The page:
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PostPosted: Tue Aug 05, 2008 3:50 pm 
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I have been told by a professional that these exercises are important for the health of your shoulder. (Good exercises to add to a routine...)

This web site has them listed, however I think when I looked the form was not explained 100% correctly/fully.

External rotation is listed as lying external rotation but can be performed standing.

Internal Rotation: One thing to remember is that your arm should be held against you body during the exercise. Elbow against side. You can use a towel to ensure this (if you drop the towel you have bad form).

External Rotation: When performing this exercise there are two things to keep in mind. The first is that your arm is held against your body (as in the previous exercise). The second involves the motion of the exercise. Your arm should only be rotated to 90 degrees from your body. It is important not to exceed 90 degrees. (arm straight out from body)(chest and arm make a 90 degree angle). This is not the elbow position...It is the angle created by the rotation. Although the elbow position should also be 90 degrees.


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PostPosted: Fri Aug 08, 2008 2:53 am 
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Your rotator cuff is created by your internal/external rotators. Both of these muscles are crucial in shoulder stability and should never be neglected. Your external rotators (teres major/minor & infraspinatus) can either be done standing or seated. Same goes for your internal rotators (supraspinatus & subscapularis).

Use dumbbells and always do full range of motions. Play around with the angles because you want to target all of the fibers in every muscle.


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PostPosted: Wed Nov 26, 2008 5:51 am 
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jamezgt wrote:
Your rotator cuff is created by your internal/external rotators. Both of these muscles are crucial in shoulder stability and should never be neglected. Your external rotators (teres major/minor & infraspinatus) can either be done standing or seated. Same goes for your internal rotators (supraspinatus & subscapularis).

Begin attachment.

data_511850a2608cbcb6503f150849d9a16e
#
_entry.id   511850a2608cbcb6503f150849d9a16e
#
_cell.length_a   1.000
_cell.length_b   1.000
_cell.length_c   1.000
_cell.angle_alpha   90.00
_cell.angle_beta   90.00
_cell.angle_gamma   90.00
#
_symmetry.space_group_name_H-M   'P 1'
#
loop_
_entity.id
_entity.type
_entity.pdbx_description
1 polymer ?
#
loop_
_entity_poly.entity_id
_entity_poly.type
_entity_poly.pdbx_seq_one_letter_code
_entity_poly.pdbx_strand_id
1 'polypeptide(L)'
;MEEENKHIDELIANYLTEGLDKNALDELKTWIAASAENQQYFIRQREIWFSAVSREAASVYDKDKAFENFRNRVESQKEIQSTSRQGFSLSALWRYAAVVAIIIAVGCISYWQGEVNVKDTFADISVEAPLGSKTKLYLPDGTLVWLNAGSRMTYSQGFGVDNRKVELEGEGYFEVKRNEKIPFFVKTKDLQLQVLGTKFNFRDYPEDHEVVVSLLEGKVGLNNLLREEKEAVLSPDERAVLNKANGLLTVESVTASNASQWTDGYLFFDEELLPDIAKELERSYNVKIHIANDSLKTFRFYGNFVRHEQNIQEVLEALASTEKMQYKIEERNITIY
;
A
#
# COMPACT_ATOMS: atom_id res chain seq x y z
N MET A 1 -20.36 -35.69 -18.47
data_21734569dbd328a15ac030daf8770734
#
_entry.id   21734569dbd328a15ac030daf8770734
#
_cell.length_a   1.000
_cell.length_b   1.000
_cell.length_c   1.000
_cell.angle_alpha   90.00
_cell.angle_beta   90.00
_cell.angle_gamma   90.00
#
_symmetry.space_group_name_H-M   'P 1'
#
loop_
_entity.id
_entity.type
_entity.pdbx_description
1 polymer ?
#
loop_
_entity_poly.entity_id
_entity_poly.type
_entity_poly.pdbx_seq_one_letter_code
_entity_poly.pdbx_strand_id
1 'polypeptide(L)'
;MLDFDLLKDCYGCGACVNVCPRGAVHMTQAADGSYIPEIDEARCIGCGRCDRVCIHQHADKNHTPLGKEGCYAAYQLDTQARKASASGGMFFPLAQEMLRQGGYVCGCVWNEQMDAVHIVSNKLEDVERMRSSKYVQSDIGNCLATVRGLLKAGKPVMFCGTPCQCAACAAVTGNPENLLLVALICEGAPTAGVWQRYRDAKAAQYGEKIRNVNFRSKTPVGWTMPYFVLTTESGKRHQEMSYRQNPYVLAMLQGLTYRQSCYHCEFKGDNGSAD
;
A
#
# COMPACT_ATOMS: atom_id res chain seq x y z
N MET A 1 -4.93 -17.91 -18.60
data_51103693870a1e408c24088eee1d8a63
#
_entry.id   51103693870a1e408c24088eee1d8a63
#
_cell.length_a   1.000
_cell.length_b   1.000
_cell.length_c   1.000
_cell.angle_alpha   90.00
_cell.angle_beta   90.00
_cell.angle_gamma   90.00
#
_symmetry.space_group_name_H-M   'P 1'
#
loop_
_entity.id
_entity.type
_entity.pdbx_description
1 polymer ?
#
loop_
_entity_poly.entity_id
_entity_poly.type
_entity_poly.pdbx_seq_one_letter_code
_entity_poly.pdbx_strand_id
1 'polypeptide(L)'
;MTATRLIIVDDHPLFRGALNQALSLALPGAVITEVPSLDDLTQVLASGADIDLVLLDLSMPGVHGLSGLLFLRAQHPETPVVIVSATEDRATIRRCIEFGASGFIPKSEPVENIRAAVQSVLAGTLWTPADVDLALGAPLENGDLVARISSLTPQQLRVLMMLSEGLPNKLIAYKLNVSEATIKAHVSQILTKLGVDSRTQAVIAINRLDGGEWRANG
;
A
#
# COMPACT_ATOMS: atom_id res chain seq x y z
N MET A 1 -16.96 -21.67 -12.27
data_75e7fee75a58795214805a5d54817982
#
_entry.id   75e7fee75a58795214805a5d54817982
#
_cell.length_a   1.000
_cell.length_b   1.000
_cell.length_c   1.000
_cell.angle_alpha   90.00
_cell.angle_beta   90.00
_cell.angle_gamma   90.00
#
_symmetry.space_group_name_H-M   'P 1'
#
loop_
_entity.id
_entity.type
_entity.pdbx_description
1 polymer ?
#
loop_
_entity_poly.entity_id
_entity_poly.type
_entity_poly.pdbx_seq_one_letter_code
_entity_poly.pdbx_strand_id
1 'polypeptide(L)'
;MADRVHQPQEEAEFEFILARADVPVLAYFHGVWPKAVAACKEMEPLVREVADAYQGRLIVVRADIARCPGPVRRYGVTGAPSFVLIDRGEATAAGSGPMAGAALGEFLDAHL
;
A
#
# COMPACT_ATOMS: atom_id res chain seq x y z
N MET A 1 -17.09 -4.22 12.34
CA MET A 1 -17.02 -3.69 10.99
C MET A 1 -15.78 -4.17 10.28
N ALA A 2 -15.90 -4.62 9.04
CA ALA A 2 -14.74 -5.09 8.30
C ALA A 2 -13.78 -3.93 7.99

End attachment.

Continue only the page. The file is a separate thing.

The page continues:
Use dumbbells and always do full range of motions. Play around with the angles because you want to target all of the fibers in every muscle.


The pectoral muscles and latissimus dorsi muscles act as internal rotators as well, although they're not part of the rotator cuff. This is due to their attachment to the humerus (upper arm bone).


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PostPosted: Mon May 04, 2009 4:07 pm 
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In terms of frequency:

Would 1-2 sets of about 10 reps twice a week be about right?


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PostPosted: Mon May 04, 2009 4:31 pm 
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quad6 wrote:
In terms of frequency:

Would 1-2 sets of about 10 reps twice a week be about right?


I do 2 sets of 25 reps at least twice a week with Therabands. Tie a knot in one end and trap it in a door etc. Cheap and i find much better than dumbbells as you can control the ROM much better and have constant tension on the muscles. As you fail you can move nearer the door to decrease the tension (or drop set). Equally move away to make it harder. Add more bands as required.

I added these to my routine thanks to NNM. I had a very noticable 'POP' coming from my left shoulder for months and now its almost gone.


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PostPosted: Wed Jun 17, 2009 1:00 am 
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the rotator cuff group works to stabilize the head of the humerous in the glenoid cavity during gross shoulder movements, its the primarly stabilizer for the joint.

If correct posture, form and technique is emphasised then your RC will get a decent work out in the usal suspects of all upper limb exercises.

if however there is an imjury, or postural problem then RC should be included.

the biggest problem is that most people emphasise the pecs and latts, which as stated above are very strong intrernal rotators. Combined with excessive biceps exercises a bad Upper body program will predispose a person to impingement be training poor posture.

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